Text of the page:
United States Senator
United States Senate
March 13, 2012
Today, the Committee holds an important hearing on one of our most cherished open government laws, the Freedom of Information Act (FOIA). We also commemorate Sunshine Week - an annual celebration of transparency in our democratic society - which is being celebrated across the Nation this week.
In the decade since September 11, Congress has wrestled with how best to maintain the careful balance between Government secrecy and the public's right to know as new threats to national security emerge. Of course, Government secrecy has its place. But, Government officials will always be tempted to overuse the secrecy stamp. And when that happens, excessive Government secrecy can come at an unacceptable price - harm to the American public's interests in safety, healthy living and a clean environment.
Sunshine Week is a timely reminder that, as the Congress considers how best to safeguard critical infrastructure information in cyberspace, we must also safeguard the American public's right to know about threats to their health and safety. Last year, the Supreme Court held in Milner v. Navy that the Government could not rely upon exemption 2 under FOIA to withhold explosives maps from the public. The Milner decision was an important victory for open government. But, in its wake, Congress is considering several new legislative exemptions to FOIA for critical infrastructure information. We should do so carefully.
In January, President Obama signed into law a carefully-balanced, narrow exemption to FOIA for Department of Defense critical infrastructure information. I helped craft this provision as part of the National Defense Authorization Act (NDAA). That measure requires Government officials to affirmatively determine that withholding critical infrastructure information from the public outweighs other interests - such as ensuring that citizens have access to health and safety information. This measure will allow the Government to safeguard truly sensitive information, while also safeguarding the public's right to know about health and safety dangers.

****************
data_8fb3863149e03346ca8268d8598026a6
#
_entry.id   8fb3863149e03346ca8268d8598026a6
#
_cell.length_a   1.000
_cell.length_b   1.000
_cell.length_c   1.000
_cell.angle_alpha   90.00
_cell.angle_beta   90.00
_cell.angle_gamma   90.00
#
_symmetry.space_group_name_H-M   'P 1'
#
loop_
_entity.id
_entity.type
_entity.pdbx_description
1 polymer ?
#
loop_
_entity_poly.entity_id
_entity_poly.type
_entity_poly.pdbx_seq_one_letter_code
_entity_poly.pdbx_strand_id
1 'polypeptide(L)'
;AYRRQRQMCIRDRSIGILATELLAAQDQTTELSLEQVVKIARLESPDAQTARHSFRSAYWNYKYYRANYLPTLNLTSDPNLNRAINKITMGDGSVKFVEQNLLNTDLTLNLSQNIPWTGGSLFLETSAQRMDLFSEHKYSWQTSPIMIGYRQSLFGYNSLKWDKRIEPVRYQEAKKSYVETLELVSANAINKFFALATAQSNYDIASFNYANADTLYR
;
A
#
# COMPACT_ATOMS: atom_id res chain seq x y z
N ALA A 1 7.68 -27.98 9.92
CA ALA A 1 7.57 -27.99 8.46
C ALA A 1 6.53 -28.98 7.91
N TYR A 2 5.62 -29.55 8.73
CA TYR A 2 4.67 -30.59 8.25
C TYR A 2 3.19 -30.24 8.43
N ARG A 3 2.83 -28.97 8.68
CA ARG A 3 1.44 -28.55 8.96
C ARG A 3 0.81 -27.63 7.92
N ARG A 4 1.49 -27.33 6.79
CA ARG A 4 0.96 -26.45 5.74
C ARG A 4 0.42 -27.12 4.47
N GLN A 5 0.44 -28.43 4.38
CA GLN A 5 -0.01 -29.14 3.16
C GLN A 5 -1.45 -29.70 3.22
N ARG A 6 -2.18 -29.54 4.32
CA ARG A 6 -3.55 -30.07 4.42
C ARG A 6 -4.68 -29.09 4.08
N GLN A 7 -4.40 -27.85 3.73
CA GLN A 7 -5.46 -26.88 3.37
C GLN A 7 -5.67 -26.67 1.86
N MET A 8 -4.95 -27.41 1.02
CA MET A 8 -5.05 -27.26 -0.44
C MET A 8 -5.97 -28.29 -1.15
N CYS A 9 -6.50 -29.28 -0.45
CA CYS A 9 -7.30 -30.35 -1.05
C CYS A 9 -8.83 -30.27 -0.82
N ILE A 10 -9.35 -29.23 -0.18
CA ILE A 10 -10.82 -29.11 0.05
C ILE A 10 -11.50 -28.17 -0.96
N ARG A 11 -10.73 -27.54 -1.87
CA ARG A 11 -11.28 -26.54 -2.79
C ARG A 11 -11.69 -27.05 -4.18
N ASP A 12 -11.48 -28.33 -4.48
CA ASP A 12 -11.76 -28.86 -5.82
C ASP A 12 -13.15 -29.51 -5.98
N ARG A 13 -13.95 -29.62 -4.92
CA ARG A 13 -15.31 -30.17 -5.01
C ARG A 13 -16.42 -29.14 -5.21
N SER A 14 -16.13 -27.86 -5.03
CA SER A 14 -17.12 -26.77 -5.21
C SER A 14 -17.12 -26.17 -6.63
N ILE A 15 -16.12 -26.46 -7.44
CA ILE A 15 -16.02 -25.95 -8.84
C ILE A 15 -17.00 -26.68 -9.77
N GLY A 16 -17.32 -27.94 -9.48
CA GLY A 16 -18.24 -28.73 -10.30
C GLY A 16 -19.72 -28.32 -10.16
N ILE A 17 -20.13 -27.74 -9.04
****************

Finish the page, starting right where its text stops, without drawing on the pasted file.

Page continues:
As Congress considers other proposed legislative exemptions to FOIA for critical infrastructure information, I intend to work with Members on both sides of the aisle to ensure that the public's interest in accessing essential health and safety information is protected.
President Obama has made an historic commitment to restoring the presumption of openness to our Government. I commend the Obama administration for taking many important steps to improve transparency, such as the "ethics.gov portal" that the administration launched last week to provide greater public access to ethics and campaign finance reports. But, more progress is needed to fulfill the commitment to open government that I share with the President.
I am pleased that representatives from the Department of Justice and the National Archives and Records Administration are here to discuss how the Obama administration is handling critical infrastructure information under FOIA in the wake of the Milner decision. We also have a distinguished panel of expert witnesses.
Securing our Nation's critical infrastructure information is without question a pressing national priority. But, unless we also safeguard the public's right to know about threats to health and safety, the American people will be kept in the dark about dangers that directly affect their lives. This Committee has long recognized that ensuring the public's right to know is neither a Democratic nor a Republican issue, but an issue of importance to all Americans. I hope that this bipartisan tradition will continue as the Congress considers new exemptions to the Freedom of Information Act for critical infrastructure information.
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